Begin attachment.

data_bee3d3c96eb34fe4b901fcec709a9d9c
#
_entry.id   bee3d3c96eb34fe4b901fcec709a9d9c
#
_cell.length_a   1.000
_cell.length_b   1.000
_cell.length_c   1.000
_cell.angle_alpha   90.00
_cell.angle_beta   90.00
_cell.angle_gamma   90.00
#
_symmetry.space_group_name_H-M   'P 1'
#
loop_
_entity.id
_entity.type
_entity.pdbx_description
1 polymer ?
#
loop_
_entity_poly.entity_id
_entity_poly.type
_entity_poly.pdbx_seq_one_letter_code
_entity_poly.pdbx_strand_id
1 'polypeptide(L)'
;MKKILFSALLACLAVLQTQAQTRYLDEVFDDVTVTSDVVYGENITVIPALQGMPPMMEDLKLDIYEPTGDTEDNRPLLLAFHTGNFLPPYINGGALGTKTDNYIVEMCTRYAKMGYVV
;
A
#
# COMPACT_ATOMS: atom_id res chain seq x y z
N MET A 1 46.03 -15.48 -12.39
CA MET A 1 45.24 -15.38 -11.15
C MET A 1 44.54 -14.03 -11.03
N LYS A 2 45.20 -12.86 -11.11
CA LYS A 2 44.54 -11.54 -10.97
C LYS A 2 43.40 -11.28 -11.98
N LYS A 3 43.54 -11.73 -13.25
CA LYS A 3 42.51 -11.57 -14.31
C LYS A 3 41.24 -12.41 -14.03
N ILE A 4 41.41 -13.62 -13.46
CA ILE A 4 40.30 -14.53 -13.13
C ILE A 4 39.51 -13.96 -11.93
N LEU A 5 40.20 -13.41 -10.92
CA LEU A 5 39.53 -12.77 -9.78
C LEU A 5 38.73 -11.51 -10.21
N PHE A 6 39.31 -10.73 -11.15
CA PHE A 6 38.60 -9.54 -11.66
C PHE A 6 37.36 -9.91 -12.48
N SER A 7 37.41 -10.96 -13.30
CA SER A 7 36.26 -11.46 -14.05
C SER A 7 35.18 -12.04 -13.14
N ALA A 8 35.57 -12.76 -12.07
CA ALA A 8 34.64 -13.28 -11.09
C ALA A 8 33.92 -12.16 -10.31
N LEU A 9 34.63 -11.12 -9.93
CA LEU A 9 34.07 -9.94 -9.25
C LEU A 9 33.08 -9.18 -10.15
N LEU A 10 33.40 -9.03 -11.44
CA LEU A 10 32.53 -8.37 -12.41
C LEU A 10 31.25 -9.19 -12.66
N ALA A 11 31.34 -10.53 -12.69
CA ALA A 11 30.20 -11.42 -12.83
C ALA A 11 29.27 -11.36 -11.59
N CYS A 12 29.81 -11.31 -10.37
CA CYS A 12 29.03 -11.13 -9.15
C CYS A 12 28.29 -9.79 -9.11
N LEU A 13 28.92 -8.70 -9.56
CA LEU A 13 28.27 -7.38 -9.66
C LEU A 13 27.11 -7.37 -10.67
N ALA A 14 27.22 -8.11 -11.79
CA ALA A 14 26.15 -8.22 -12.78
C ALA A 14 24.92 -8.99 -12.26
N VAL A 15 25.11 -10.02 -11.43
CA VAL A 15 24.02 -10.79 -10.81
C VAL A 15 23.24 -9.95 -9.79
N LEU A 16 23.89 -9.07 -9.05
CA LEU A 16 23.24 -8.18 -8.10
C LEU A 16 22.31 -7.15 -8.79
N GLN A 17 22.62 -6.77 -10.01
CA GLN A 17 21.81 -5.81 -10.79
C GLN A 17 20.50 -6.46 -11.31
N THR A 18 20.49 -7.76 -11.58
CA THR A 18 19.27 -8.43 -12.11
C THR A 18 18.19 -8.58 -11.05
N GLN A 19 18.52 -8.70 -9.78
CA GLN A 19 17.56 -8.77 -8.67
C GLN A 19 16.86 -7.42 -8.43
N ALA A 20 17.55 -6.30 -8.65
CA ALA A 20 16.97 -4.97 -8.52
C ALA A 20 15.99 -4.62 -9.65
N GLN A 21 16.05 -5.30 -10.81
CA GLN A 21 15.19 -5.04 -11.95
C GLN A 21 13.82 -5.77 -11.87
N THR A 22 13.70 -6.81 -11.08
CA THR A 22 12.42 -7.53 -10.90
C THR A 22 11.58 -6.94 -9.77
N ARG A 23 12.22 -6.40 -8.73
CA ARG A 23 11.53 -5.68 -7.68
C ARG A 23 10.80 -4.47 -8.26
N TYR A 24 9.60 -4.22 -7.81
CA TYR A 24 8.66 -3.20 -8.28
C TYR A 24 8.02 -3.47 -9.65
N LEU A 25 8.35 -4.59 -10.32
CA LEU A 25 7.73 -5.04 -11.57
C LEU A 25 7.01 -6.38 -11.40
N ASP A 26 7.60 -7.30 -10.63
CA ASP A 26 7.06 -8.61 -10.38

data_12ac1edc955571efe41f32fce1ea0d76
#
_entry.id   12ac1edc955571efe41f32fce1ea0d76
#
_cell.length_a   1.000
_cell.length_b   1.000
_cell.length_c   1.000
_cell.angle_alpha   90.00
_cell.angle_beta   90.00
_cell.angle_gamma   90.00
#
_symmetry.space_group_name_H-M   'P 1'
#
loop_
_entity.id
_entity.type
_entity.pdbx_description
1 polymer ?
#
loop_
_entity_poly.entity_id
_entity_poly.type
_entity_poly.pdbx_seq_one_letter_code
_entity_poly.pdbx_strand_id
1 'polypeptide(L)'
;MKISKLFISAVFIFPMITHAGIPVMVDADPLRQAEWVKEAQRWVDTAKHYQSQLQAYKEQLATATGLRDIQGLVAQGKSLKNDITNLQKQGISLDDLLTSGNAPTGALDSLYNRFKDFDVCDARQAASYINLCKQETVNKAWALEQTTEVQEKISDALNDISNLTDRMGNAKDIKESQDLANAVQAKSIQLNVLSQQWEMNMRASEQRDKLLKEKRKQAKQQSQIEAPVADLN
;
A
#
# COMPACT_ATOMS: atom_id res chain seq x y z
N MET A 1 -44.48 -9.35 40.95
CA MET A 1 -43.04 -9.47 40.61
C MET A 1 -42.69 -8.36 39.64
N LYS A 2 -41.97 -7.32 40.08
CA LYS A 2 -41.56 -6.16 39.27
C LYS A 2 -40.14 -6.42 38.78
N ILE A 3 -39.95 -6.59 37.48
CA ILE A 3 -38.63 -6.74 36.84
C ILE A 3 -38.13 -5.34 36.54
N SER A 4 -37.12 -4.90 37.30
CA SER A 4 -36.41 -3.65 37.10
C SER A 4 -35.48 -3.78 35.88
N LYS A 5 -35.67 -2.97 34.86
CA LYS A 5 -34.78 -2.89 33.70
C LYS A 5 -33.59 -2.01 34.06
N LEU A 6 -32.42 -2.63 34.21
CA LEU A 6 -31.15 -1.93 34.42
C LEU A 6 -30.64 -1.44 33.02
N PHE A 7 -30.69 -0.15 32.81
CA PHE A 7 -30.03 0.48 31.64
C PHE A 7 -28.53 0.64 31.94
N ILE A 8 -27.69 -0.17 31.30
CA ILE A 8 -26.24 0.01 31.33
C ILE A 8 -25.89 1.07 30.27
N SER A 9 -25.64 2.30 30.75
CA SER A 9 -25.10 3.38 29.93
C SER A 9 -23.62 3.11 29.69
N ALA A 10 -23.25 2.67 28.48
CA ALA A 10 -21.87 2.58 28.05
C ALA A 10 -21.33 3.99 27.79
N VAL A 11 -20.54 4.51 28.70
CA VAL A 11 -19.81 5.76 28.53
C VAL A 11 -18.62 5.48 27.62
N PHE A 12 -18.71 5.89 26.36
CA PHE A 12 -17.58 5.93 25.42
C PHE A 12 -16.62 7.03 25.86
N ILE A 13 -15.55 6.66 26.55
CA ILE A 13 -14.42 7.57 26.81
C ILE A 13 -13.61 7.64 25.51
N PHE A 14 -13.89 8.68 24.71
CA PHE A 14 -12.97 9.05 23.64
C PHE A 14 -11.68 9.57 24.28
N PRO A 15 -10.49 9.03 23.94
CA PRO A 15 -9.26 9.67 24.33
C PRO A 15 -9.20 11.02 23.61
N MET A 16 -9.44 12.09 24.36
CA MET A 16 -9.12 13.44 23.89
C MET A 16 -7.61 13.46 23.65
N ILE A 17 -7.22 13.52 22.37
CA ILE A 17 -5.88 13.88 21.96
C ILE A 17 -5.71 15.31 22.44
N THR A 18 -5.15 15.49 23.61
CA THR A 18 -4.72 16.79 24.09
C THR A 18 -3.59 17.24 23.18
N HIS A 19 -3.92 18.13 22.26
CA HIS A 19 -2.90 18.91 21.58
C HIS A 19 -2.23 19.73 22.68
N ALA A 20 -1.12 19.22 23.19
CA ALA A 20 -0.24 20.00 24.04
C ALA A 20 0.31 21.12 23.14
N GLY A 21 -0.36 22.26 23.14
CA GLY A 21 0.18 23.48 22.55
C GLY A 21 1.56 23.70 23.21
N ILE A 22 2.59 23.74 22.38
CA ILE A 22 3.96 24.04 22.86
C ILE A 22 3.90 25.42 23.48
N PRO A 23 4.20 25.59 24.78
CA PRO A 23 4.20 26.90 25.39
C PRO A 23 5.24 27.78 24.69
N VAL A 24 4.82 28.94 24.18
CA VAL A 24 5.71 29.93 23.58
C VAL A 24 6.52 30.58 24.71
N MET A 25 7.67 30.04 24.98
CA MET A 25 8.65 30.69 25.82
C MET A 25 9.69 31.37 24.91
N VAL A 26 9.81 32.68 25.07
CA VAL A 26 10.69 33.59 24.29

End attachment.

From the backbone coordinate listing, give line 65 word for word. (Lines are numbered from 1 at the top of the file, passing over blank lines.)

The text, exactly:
CA CYS A 12 29.03 -11.13 -9.15